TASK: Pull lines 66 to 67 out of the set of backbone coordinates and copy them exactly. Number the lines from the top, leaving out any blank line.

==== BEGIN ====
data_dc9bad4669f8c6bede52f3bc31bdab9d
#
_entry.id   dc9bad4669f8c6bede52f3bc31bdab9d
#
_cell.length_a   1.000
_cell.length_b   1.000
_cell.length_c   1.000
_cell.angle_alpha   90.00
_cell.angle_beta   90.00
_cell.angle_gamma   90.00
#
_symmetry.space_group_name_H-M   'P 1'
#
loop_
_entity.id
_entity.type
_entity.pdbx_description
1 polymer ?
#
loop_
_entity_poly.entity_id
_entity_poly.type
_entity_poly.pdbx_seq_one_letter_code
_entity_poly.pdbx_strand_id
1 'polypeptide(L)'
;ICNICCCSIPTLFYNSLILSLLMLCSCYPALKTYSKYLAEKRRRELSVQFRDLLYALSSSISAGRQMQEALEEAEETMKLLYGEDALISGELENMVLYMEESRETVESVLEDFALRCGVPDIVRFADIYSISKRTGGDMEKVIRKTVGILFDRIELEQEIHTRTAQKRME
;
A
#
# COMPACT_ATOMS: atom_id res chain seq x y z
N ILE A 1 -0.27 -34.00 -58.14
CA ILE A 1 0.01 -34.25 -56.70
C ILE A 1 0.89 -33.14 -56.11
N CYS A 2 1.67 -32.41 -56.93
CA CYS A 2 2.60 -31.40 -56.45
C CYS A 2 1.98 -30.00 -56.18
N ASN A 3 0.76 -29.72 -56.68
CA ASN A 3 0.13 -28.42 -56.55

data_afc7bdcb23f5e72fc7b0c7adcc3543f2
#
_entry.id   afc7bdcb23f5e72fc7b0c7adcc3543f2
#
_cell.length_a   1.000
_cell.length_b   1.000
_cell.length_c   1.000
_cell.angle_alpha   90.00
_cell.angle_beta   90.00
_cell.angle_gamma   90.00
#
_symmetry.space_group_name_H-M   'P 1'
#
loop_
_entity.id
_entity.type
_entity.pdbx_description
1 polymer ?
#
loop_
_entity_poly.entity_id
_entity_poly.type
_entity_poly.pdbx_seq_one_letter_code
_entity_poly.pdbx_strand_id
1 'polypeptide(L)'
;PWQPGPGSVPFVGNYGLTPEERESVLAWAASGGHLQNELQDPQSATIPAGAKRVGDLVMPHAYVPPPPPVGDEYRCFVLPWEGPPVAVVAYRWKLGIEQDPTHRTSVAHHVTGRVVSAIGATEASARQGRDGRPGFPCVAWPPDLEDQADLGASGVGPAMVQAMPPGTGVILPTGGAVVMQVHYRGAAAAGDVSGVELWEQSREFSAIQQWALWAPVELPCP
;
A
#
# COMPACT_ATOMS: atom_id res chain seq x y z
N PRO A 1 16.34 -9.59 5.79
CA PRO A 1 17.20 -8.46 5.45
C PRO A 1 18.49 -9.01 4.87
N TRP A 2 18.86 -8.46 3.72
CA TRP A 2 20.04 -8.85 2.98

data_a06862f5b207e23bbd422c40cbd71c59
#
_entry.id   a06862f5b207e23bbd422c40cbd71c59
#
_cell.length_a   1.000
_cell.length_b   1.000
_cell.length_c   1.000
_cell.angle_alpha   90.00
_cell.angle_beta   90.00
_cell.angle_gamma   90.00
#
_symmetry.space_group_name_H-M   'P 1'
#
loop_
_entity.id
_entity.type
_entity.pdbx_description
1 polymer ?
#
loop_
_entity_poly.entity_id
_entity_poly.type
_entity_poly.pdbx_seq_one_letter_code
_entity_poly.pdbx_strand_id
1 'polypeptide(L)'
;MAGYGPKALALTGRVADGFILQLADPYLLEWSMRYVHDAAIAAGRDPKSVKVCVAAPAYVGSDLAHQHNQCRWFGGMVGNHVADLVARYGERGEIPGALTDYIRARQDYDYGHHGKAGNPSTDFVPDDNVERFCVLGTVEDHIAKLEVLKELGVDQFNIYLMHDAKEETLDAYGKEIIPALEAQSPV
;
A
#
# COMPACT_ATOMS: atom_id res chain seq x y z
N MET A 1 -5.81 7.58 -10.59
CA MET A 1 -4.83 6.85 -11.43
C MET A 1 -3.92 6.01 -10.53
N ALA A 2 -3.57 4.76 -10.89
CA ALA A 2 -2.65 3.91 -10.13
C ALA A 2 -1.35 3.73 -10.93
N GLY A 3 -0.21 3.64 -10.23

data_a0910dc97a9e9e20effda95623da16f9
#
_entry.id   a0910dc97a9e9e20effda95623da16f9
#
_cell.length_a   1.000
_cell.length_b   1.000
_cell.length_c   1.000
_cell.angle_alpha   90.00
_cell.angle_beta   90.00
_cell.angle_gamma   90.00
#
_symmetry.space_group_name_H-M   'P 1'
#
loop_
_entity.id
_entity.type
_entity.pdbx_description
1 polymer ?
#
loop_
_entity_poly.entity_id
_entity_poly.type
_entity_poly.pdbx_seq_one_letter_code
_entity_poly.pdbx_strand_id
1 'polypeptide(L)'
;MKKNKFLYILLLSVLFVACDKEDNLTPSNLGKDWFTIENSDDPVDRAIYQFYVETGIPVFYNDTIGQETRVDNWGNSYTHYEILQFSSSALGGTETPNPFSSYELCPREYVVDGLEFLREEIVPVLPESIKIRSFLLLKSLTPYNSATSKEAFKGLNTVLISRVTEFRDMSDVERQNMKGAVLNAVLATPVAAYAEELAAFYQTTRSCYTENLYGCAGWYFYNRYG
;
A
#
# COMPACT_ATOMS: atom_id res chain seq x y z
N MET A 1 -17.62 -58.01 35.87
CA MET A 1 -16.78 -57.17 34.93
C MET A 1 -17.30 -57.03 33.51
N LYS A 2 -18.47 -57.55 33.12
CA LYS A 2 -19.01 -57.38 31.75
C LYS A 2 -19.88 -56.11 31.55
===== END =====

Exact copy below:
A
#